Another 1.7 million Iraqis have been internally displaced. At least 500,000 people fled their homes in 2006 as a result of US military repression and the dramatic rise in sectarian violence between rival Shiite and Sunni militias in the wake of the destruction of a prominent Shiite mosque in Samarra last February. It is thought that 80,000 to 100,000 people are joining the ranks of internal and external refugees each month.
The cause of the refugee crisis is the political, economic and social collapse in Iraq after close to four years of US occupation. The UN Human Rights Office report for the period November 1, 2006 to December 21, 2006, stated: “The civilian population remains the main victim of the prevailing security situation, characterised by terrorist acts, action by armed groups, criminal gangs, religious extremists, militias, as well as operations by security and military forces. The resulting insecurity, sectarian prejudice, and terror negatively and comprehensively affect the enjoyment of basic rights and freedoms by the population at large. In addition, growing unemployment, poverty, various forms of discrimination and increasingly limited access to basic services, prevent most citizens from realizing their economic, social and cultural rights.”
The UN specifically condemned the actions of the US military: “Armed operations by the Multinational Forces-Iraq [the official title of the US-led occupation forces] continued to restrict the enjoyment of human rights and to cause severe suffering to the local population. Continued limitations of freedom of movement and lack of access to basic services such as health and education are affecting a larger percentage of the population and depriving it of basic rights for extended periods of time.”
Many Iraqis have felt they had no choice but to leave the country. While there are no precise numbers, up to 800,000 are taking refuge in Syria; another 700,000 in Jordan; 100,000 in Egypt; 40,000 in Lebanon; 50,000 in Iran and a large number in Turkey.
The Iraqi refugees are being accorded no rights. The Jordanian monarchy labels them as “temporary visitors”. It has not made any request for international assistance and is not cooperating with agencies such as UNHCR. Only 21,000 Iraqis in Jordan have been registered by the UN and just 800 have been recognised as refugees eligible for international resettlement.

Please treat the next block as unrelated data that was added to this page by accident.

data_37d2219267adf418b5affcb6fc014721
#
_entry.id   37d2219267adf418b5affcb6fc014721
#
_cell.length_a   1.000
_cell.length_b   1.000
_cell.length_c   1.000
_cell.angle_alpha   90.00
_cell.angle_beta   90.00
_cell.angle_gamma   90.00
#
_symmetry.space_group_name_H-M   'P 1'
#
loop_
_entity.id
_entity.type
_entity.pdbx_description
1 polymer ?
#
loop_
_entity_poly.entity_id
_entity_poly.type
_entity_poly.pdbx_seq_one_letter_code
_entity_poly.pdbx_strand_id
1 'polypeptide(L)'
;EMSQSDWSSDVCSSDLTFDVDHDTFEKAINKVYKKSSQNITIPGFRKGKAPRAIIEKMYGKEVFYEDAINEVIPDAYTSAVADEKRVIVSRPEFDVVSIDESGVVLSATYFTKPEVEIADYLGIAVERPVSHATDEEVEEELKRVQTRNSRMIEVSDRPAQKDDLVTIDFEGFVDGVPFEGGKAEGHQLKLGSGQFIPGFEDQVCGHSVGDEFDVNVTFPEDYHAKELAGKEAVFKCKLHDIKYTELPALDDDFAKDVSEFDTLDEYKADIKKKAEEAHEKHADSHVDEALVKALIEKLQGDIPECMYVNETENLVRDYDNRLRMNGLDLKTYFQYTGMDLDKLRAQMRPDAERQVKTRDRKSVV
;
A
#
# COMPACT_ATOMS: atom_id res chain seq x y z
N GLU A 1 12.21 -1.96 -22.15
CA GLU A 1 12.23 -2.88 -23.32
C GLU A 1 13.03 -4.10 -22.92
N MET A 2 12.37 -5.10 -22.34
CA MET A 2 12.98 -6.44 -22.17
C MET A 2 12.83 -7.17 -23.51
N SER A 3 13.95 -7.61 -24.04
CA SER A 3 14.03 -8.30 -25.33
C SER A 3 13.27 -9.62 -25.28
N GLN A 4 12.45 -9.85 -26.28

Syria has also rejected calls for Iraqis on its territory to be recognised as refugees and is treating them as tourists or illegal immigrants. Iran has sealed its borders to any more Iraqis, while the Gulf States, such as Saudi Arabia and Kuwait, are refusing to allow them to enter their territory at all. While doing nothing to assist refugees, Saudi Arabia has allocated $500 million to construct a fence along parts of its 1,000-kilometre border with Iraq, to prevent “terrorists” and “illegal immigrants” from entering. The fence will have security gates, guard posts and electronic movement sensors.
The majority of Iraqi émigrés live in considerable hardship and a significant proportion are sinking into complete poverty. Jordan charges Iraqis for all services, including a $US225 fee for a one-year work permit. Many families are reportedly sharing small apartments and paid employment is difficult to obtain. Syria has now begun charging refugees for health care and also limits their ability to work. More than 10 percent of Iraqi families in Syria are headed by women due to the death, imprisonment or disappearance of their men. UNHCR noted this month that there are increasing reports of female Iraqi refugees being forced into prostitution.